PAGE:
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Media coverage of lynching in Brazil stir debate about sensationalization of violence

The recent lynching of a 29-year-old black man by residents of São Luís on the northern coast of Brazil and the killing’s treatment in the country’s news outlets has ignited a debate on how media cover and sensationalize extreme violence.

More broadly it launched a debate about race, crime, extrajudicial killings and impunity in the South American country.

On July 6, residents of São Luis, the capital city of the state of Maranhão, tore off Cleidenilson Pereira da Silva’s clothes, tied him to a post and beat him to death while also throwing stones and bottles, according to news reports. He and a teenager had been accused of attempting to rob a bar. The teenager was also beaten.

Accompanying some news reports on the killing are close-up photos of Pereira da Silva still tied to the pole with spatterings of blood surrounding him. The image has been blurred over the area of his naked body. Close by, the handcuffed teenager is laying face-down, fully clothed.

Much of the conversation has centered around the July 8 cover of the Rio de Janeiro newspaper Extra, which is part of Globo Group, Brazil’s largest media conglomerate.

Front page of July 8 issue of Extra, courtesy of the publication’s Facebook page

The cover features two images stacked on top of each other.  

The first is an image of the painting “L’exécution de la Punition du Fouet” (“Execution of the Punishment of the Whip”), by Jean-Baptiste Debret, which shows a slave tied to a trunk being flogged while other men look on in a town square in the 1800s. It is one of many paintings Debret made during his visit to Brazil.

The second image is a photo of Cleidenilsen Pereira da Silva, broken down and tied to a pole by rope. The photo is taken from behind the pole, so Cleindenilson’s face and body are mostly obscured.

In both images, crowds stare at the men.

In block letters on the page, it says “From trunk to pole.”

Then a note: “The 200 years between the two scenes above lead us to a reflection: Have we evolved or regressed? If in the past the slaves were forcefully taken to the public square to see the flogging with their own we regressed even further. Cleidenilson da Silva, 29 years old, black, young and shantytown dweller, as the immense majority of the victims of our violence, was lynched after robbing a bar in São Luis, Maranhão. If in 1815 the crowd impotently watched the barbarism, in 2015 the vast majority applaud the wildness. Literally so, as in São Luis suburb or on the Internet. From 1,817 comments on EXTRA’s page on Facebook, 71% supported the contemporary ‘feitores’ (slaves overseers).”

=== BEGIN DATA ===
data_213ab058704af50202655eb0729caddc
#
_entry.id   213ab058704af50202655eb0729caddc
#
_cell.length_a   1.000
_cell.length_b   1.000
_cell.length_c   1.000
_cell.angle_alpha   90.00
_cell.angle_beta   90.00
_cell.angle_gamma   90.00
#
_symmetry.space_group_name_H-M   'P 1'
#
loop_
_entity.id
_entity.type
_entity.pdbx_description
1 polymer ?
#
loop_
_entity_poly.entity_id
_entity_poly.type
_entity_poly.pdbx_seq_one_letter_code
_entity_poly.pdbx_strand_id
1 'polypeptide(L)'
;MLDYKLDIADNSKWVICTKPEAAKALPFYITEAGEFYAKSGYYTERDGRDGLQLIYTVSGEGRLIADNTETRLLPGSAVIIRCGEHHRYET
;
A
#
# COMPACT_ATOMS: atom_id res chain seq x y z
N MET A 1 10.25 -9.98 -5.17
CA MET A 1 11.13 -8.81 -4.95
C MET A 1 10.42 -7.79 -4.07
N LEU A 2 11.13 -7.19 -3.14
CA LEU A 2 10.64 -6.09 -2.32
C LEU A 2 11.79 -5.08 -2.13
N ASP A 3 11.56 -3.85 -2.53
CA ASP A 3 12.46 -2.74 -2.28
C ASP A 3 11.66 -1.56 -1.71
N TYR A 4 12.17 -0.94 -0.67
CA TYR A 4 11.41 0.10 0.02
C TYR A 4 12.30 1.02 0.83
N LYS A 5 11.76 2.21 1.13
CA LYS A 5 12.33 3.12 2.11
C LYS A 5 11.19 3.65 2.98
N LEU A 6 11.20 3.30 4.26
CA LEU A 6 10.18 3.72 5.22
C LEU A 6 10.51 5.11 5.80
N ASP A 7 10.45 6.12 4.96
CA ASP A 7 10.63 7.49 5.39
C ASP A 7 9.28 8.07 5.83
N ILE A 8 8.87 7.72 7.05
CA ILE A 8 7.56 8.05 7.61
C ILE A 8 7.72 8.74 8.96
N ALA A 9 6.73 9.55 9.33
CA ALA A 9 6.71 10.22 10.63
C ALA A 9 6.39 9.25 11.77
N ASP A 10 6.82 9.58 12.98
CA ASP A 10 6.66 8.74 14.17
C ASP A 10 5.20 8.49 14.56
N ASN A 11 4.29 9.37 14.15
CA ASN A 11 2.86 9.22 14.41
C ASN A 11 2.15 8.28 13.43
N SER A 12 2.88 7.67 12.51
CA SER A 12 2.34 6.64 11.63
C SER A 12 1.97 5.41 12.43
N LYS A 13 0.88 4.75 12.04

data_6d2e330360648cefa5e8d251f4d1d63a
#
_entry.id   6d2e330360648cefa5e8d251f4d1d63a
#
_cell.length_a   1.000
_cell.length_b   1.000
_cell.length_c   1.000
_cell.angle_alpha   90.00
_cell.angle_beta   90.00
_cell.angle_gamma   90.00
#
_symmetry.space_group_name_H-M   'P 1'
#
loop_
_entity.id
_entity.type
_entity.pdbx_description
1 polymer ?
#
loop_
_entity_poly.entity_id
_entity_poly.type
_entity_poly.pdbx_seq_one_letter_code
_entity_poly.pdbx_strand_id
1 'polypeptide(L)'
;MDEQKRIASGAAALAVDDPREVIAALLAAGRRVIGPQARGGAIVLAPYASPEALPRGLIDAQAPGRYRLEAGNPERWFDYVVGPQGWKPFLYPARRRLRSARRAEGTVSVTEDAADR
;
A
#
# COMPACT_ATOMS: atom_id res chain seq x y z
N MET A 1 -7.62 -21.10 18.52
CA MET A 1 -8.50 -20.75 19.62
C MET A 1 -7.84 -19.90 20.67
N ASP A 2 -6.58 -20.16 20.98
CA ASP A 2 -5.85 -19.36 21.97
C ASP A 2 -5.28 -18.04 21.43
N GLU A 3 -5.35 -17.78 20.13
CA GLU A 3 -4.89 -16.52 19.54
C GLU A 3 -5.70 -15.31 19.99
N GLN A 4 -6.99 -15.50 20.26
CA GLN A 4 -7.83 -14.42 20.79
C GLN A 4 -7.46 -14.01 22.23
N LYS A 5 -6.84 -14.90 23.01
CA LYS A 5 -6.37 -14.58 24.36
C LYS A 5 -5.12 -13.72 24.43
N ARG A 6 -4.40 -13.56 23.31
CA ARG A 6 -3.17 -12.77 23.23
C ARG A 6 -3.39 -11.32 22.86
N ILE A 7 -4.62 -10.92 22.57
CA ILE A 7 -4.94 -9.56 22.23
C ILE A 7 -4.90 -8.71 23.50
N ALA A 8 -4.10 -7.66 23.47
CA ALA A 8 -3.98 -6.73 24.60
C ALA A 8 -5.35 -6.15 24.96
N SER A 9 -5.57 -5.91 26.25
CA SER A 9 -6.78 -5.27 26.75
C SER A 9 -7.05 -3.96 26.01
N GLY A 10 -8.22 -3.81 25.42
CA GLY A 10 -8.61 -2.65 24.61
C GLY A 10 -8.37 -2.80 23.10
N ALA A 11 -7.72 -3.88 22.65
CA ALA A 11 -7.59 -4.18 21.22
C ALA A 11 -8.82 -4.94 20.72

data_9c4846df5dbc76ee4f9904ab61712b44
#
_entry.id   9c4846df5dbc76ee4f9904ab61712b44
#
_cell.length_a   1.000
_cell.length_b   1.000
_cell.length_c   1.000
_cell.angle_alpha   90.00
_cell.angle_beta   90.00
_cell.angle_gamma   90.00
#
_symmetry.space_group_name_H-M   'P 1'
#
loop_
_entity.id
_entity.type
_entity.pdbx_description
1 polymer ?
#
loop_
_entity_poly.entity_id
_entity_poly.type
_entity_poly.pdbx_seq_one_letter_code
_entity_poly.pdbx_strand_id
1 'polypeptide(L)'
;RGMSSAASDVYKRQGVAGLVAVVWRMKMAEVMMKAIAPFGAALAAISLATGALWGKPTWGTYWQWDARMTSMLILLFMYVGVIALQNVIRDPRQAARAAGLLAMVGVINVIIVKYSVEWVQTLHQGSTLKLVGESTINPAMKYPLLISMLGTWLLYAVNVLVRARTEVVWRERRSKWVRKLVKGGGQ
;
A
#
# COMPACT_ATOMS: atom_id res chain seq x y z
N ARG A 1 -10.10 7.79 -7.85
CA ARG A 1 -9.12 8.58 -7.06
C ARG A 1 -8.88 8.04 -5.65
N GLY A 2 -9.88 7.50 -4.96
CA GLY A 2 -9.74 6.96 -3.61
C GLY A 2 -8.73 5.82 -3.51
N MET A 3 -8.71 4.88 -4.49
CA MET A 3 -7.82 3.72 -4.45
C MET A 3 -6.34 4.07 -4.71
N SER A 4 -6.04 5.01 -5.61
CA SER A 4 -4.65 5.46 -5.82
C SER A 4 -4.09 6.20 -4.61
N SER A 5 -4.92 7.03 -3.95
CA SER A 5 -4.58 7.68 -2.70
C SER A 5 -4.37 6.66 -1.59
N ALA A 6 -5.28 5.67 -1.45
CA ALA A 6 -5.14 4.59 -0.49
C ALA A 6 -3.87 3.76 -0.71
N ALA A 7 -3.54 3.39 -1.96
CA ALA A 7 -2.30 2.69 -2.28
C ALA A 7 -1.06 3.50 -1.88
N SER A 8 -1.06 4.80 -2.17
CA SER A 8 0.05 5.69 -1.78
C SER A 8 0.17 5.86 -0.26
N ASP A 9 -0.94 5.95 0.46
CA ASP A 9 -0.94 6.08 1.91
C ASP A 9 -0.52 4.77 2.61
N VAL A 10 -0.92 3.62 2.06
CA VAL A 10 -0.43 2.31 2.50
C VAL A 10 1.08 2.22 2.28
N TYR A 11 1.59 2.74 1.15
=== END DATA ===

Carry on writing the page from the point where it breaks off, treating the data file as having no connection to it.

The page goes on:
It is uncommon for Brazilian newspapers to publish this kind of editorial on the front page.

Planeta Osasco said of the cover “On historic front page, newspaper shows the backwardness of Brazil.”

Since the newspaper posted the cover to its Facebook page on Wednesday to the afternoon of July 10, it has almost 39,000 shares and about 6,500 comments.

One comment reads, “Extra, go to hell to defend criminals. 200 years ago blacks were beaten because they were blacks, don’t compare a criminal with an innocent. I am against this attitude, but the comparison was ridiculous.” It had more than 7,000 likes.

Brasileiros magazine’s website published an article, “The media role on the double lynching in Maranhão,” on July 9 commenting on the lynching and the way media outlets in Brazil sensationalize the coverage of violence.

The author said that media coverage “highlights the violence and degenerates the situation even more.” The article does not mention the newspaper Extra specifically, but it says that the publication of Claindenilson’s photo creates a “double-lynching” of him.

Journalist Maria Carolina Trevisan told Brasileiros that the press contributes to situations that lead to this kind of violence. “The news reinforce the idea of having a perception of impunity, which reinforces the feeling of revenge in people.”

Extra spoke with Pereira da Silva’s stepmother about the photos that showed her stepson tied to the post. She said “It’s everywhere, right (she shows a newspaper that has on the front cover the image of the bloodied and naked boy). And it hurts a lot. You don’t know how was the head of my son, completely injured. I do not accept it (Maria cries). He was tied like an animal. The outrage is not so much the death, but the way it happened. "

The newspaper prompted her about comparisons being made to the time of slavery and she responded, “For me, it makes perfect sense. Is that what we want, people tied on the trunk, being beaten? Do we really want it back? I don’t even know if these people are really humans, cause this is something we can’t do.”

Police are investigating Pereira da Silva’s murder and have identified suspects.

The police chief of the district, Jeffey Furtado, said “It’s not just because a person is a dealer, a murderer, or whatever, that people can, using their own reasons, kill the person. This is totally against the law,” Extra reported.

Pereira da Silva, who lived in João de Deus, did not have a criminal record, according to Extra.

Extra reported that according to news articles from the region, there were nine lynchings that ended in death in Maranhão in 2014.


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